The new year has yet to bring many happy returns for high-tech stocks, whichcontinued their stumble Tuesday amid long-standing earnings fears andconcern about a cooling economy.
The Nasdaq composite stock index fell almost 178.66, or 7.23percent, to 2291.86, its lowest close since March 1999. The decline represented theseventh-largest percentage fall ever for the index.
Similarly, the E-Commerce Times stock index, which monitors 10 prominent dot-coms including Amazon and eBay, fell 7.93 percent.
Although a widespread tech stock sell-off in December helped reduce stockprices, wary investors spurned the bargain shares.
Adding to the unease in the sector were a batch of downgrades Tuesday in theInternet infrastructure and business software development arena by investment bankRobertson Stephens.
The firm said that although it had “previously viewed[those sectors] as relatively immune,” it now believes informationtechnology spending environment is “weakening.”
Among the companies targeted by Robertson Stephens were data-storage companyEMC (NYSE: EMC), which fell $12.19, or 18.33 percent, to close at 54.31;e-commerce software security developer VeriSign (Nasdaq: VRSN), which slid16.69 percent to close at a 52-week low of $61.81; and Network ApplianceCorp. (Nasdaq: NTAP), which shed $12.75 to close at $51.44.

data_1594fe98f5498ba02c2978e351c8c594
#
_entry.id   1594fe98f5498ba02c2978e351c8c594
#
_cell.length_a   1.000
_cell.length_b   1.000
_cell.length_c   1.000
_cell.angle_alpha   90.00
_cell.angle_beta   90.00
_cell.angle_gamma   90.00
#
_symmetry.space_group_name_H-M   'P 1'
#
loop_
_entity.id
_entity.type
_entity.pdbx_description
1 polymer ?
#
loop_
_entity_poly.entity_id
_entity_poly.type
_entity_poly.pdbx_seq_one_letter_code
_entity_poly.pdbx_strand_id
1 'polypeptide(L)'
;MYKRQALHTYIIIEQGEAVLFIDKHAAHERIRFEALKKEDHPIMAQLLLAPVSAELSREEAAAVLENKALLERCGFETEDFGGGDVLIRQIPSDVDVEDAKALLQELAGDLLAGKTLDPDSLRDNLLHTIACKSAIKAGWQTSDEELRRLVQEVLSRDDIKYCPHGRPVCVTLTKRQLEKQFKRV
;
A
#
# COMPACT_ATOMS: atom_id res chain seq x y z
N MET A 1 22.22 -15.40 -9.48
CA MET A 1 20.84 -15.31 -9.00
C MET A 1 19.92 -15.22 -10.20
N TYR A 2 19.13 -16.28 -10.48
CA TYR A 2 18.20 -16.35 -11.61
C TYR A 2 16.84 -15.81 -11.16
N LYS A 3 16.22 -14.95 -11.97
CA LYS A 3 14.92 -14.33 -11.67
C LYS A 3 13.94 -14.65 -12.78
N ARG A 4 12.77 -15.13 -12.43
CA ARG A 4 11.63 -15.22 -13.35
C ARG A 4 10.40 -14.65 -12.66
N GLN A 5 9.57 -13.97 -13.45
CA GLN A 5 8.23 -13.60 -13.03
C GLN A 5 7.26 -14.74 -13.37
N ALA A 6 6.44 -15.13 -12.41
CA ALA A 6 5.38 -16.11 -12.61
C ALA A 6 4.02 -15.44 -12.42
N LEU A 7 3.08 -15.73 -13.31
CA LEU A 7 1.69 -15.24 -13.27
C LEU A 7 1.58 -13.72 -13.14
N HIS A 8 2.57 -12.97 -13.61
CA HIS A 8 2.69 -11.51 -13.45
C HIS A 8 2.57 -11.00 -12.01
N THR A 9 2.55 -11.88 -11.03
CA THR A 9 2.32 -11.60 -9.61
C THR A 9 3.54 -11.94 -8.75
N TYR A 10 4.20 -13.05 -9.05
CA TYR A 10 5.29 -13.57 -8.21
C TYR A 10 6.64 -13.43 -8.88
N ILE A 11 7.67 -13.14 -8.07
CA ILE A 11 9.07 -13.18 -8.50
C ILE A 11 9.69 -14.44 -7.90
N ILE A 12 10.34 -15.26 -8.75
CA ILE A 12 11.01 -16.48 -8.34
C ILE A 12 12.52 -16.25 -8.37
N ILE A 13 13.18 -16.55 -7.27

Network-enhancing software maker Inktomi (Nasdaq: INKT) was downgraded byboth Robertson Stephens and influential Merrill Lynch analyst Henry Blodget,who said that he expected slower spending by consumers in the sector.Inktomi lost $3.31, or 18.51 percent, to close at a 52-week low of $14.56.
In addition, industry giants Cisco Systems (Nasdaq: CSCO) and SunMicrosystems (Nasdaq: SUNW) both fell to some of their lowest levels in ayear. Cisco lost $4.94, or 12.92 percent to close at $33.31, while Sundropped 8.75 percent to close at $25.44.
The market also received bad news Tuesday from the NationalAssociation of Purchasing Management’s monthly manufacturing index forDecember, which showed that U.S. manufacturing during the month hit itslowest level in a decade.
The new low for manufacturing confirmed fears that the U.S. economy is slowing down.
Despite the poor start for tech stocks in 2001, analysts remain cautiously optimistic about tech stock performance andan upswing in earnings momentum in the second half of the year, led byforecasted interest rate cuts by the U.S. Federal Reserve later this month.
Although many formerly high-flying Net stocks crashed in 2000, analysts saythat technological growth will continue.
“The Internet infrastructure build-out should continue in all but the worstcircumstances,” Merrill Lynch first vice president Steve Milunovichreportedly wrote Tuesday in a note to clients. “We expect companies to useWeb technologies more to gain internal efficiencies than drive new revenuestreams in 2001.”